COVID-19: Social Distancing on the Trail

“Nature isn’t closed,” the man proudly proclaimed while removing his mountain bike from the boutique hitch- mounted rack. The parking area at the North Round Valley Trailhead was packed. Despite a rope and sign indicating a closure, the Basin Rec Bike Park trails were dotted with trains of riders following each other around berms and over jumps. Under blue skies and a warm spring sun, it almost felt like there wasn’t a COVID-19 -related shelter-in-place order in Summit County. It seemed every housebound outdoor enthusiast eager for a bit of trail therapy in Park City agreed.

I looked sheepishly down at my handlebars as I pedaled past a group at the trailhead kiosk. “Just get on the trail, and things will thin out,” I thought. How wrong I was. The Happy Gilmore trail has bi-directional traffic and was flush with bikers, hikers, joggers, dog walkers, birders and more. Everyone seemed jovial—if a bit stilted from lacking practice in social interactions— going to great lengths to maintain six feet of isolation. But at intersections, narrow sections of trail and around corners that became difficult. Being outside, getting exercise and blowing off steam is important during a pandemic, but only if done responsibly. I got the feeling I was being part of the problem, so I spoke with Charlie Sturgis, Executive Director of the Mountain Trails Foundation, about being part of the COVID-19 solution:


“Try to avoid peak hours. The rush after work is probably the busiest and late morning. It gets light early enough right now you can get two hours on the trail from 7:00-9:00 a.m. without seeing almost anybody,” Sturgis says.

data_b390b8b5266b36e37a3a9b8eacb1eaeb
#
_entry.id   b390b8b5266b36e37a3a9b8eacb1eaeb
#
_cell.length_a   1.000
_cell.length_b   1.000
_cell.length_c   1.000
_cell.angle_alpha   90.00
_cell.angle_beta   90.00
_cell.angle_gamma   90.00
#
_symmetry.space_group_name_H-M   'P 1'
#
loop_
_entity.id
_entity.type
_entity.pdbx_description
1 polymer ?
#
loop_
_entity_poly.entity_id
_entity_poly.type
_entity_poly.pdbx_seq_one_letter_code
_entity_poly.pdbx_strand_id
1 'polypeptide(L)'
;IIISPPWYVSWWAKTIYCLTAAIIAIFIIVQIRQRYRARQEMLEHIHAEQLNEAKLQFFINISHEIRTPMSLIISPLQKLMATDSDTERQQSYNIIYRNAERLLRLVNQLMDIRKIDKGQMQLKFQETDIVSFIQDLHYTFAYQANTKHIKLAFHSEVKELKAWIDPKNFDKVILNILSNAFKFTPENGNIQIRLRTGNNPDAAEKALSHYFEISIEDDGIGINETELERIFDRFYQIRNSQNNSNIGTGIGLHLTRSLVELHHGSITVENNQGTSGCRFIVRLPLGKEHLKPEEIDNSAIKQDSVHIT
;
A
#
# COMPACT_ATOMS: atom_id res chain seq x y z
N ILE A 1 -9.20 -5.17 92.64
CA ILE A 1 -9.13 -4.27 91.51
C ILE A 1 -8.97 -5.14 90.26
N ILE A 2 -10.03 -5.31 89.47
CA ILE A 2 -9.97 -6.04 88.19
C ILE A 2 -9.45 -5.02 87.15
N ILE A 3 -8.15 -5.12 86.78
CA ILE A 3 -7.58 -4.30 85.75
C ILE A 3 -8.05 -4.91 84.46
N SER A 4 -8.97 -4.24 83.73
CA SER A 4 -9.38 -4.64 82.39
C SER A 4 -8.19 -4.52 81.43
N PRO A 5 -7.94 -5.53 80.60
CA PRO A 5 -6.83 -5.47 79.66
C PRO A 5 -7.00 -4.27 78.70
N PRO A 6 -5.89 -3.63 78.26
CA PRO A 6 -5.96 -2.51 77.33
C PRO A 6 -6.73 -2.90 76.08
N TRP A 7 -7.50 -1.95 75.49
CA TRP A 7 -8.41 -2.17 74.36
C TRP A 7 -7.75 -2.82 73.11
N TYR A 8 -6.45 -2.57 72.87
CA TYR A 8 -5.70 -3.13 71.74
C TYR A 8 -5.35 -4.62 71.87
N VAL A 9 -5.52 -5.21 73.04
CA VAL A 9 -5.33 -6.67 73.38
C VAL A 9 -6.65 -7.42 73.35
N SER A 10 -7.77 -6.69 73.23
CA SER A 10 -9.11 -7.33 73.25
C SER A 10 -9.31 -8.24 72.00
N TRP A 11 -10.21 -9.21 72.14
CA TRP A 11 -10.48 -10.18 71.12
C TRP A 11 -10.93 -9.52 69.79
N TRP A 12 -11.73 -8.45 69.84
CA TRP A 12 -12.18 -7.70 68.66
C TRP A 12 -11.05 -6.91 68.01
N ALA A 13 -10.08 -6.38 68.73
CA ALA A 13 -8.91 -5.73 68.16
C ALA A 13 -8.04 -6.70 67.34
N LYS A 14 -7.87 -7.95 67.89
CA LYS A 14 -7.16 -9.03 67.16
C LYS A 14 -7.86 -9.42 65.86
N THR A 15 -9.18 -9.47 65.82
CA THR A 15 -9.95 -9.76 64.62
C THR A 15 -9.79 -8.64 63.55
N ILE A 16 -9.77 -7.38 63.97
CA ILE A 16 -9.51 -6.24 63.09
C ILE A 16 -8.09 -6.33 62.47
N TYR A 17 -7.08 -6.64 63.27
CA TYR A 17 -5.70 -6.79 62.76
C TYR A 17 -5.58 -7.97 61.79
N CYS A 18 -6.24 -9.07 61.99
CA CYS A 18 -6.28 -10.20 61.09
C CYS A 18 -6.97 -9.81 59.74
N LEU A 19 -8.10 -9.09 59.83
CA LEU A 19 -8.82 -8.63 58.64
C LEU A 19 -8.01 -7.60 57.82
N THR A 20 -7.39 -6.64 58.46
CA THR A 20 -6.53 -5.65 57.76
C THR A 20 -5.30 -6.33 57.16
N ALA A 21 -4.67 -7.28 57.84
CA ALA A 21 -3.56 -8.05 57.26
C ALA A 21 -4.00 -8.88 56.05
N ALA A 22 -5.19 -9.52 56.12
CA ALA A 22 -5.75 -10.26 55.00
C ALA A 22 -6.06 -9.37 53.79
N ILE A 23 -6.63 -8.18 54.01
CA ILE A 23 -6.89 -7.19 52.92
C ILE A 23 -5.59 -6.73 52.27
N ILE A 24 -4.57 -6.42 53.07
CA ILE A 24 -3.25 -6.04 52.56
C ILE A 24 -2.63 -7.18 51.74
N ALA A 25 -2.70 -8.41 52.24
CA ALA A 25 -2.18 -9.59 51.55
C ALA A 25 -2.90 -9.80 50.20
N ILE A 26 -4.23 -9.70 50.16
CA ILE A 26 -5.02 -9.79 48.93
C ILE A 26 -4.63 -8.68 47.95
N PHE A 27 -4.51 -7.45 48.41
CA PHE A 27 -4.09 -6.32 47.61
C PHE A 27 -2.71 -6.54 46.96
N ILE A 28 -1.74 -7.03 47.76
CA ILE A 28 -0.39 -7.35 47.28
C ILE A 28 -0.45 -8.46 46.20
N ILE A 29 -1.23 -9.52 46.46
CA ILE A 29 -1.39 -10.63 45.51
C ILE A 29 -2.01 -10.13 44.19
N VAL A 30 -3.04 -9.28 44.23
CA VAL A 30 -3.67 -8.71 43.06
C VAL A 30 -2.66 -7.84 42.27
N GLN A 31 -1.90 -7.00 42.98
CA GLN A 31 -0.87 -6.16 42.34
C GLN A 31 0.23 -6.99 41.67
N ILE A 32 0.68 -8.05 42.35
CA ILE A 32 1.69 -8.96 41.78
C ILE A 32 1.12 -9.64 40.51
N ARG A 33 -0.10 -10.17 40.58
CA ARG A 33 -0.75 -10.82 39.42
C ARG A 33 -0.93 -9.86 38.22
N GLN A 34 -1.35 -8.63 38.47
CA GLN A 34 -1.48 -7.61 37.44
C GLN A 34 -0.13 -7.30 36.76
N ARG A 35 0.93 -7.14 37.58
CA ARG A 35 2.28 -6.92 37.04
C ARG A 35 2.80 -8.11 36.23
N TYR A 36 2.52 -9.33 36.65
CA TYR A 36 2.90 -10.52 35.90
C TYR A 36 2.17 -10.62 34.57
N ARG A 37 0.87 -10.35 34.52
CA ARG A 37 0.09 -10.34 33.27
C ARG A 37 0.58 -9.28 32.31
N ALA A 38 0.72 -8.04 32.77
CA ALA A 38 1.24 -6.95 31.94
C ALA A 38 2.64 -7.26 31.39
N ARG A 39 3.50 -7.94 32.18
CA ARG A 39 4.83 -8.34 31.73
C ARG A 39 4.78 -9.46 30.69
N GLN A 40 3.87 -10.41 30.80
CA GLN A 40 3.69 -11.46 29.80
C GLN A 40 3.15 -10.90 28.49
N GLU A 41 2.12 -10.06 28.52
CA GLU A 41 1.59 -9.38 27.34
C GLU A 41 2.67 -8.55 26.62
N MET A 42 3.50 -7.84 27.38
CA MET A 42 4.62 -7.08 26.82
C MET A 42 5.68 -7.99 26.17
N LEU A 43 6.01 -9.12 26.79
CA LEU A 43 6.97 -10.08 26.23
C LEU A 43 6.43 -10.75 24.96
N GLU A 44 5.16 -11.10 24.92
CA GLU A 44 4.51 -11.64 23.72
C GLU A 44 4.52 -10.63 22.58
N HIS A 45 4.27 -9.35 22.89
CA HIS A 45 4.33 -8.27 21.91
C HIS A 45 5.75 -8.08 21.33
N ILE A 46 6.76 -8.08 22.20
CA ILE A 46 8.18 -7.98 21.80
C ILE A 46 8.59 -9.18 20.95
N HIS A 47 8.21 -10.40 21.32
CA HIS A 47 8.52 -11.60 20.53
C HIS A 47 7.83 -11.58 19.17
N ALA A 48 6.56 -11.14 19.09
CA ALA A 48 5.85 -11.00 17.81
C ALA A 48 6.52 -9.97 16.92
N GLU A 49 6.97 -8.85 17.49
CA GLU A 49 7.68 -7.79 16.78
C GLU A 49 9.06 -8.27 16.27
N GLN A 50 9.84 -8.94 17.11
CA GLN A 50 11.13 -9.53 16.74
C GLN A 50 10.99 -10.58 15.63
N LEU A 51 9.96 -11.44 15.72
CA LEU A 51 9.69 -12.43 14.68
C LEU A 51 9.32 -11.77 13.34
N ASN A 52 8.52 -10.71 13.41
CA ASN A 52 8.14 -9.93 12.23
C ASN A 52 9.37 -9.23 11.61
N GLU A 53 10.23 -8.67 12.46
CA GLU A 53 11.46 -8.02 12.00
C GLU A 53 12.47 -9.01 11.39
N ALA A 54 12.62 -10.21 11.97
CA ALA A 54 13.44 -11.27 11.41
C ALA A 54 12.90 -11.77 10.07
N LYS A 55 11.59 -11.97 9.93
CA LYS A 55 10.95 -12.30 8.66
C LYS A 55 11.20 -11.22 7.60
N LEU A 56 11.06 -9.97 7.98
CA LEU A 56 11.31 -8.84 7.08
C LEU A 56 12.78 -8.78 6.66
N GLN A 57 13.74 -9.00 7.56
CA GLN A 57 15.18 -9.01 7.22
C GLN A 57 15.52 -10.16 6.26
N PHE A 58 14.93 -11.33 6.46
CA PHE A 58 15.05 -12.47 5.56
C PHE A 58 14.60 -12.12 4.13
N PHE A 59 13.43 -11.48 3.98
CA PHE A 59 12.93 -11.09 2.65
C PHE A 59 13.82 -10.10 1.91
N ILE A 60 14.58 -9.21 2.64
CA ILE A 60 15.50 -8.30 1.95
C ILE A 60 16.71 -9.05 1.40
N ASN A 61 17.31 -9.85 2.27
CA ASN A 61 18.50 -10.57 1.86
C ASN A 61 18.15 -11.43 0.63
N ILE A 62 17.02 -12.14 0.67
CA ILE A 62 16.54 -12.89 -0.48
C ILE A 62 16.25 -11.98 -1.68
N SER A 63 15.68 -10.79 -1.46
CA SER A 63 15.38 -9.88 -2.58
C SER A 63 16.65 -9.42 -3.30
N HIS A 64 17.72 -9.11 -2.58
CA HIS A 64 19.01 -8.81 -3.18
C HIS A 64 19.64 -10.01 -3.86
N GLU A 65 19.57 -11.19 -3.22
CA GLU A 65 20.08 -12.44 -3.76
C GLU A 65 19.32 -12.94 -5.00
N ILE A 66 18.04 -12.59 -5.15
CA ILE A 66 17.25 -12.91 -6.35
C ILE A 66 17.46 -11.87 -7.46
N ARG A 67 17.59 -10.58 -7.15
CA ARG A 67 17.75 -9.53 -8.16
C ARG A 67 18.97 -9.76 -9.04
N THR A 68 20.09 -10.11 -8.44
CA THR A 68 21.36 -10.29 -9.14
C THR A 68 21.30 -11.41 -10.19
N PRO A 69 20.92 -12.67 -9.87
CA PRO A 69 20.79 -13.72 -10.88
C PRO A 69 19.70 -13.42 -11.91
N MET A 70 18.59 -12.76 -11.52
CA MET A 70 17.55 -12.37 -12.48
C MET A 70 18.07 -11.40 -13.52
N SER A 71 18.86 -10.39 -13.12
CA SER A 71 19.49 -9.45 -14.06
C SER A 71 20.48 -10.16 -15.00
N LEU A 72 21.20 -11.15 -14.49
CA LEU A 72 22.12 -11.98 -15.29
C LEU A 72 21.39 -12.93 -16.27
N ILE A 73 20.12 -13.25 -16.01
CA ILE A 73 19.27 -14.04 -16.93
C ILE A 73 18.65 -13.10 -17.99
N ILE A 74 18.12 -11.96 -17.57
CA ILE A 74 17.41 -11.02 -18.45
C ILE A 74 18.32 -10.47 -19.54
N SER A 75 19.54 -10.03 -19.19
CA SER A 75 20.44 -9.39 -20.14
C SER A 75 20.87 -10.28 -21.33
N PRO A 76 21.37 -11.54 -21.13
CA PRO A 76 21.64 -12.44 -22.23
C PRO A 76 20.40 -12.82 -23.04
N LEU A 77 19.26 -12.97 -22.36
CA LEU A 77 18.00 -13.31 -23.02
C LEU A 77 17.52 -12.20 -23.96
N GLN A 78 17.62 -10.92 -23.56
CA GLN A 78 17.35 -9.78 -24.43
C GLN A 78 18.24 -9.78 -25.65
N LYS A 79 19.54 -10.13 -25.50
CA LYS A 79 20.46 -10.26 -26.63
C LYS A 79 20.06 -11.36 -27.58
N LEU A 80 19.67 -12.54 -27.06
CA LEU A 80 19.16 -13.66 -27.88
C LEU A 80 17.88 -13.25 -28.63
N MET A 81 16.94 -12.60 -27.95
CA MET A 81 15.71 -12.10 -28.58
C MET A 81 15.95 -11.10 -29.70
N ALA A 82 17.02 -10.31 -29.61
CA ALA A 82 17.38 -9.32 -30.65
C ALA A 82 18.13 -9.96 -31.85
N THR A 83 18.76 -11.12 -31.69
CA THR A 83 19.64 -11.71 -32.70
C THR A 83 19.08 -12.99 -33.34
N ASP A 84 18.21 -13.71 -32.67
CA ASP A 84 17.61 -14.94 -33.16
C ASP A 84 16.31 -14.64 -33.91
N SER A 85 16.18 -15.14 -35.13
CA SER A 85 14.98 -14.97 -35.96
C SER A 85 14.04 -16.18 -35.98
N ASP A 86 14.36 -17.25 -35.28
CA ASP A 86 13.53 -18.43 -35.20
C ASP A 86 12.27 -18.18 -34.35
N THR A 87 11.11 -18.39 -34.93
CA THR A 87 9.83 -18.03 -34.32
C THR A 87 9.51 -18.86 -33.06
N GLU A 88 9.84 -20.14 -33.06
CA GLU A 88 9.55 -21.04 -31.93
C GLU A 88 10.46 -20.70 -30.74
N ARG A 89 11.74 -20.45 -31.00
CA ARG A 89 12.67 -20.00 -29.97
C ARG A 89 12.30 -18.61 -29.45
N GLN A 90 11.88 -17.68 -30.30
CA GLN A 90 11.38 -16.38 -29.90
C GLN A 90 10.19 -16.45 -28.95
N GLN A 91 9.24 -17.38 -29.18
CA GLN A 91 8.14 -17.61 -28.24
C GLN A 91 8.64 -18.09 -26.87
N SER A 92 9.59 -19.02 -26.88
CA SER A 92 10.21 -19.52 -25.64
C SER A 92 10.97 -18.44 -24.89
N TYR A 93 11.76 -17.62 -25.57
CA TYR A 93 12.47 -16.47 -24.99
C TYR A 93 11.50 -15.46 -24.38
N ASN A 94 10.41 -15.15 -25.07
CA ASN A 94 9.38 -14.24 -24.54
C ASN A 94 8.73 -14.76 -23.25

“Whenever possible, walk or ride to your activity. People who don’t live together are wisely driving separately, but it’s led to very crowded parking at trailheads.”


“For many, using the trails is about being sociable, but we can’t do that to a large degree right now. Limit your group size, and don’t send a huge group text out to organize an activity. Once you’re on the trail remember six feet is the minimum distance, so try to keep a buffer that’s closer to 10.”


“Exercising in a mask can be difficult and uncomfortable. You don’t have to wear a mask all the time but carry one with you. If you see a crowded intersection or trailhead, stop and put your mask on. If nothing else, it will help you and others be more aware about maintaining distance.”

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Tony Gill
Tony Gill
Tony Gill is the outdoor and Park City editor for Salt Lake Magazine and previously toiled as editor-in-chief of Telemark Skier Magazine. Most of his time ignoring emails is spent aboard an under-geared single-speed on the trails above his home.

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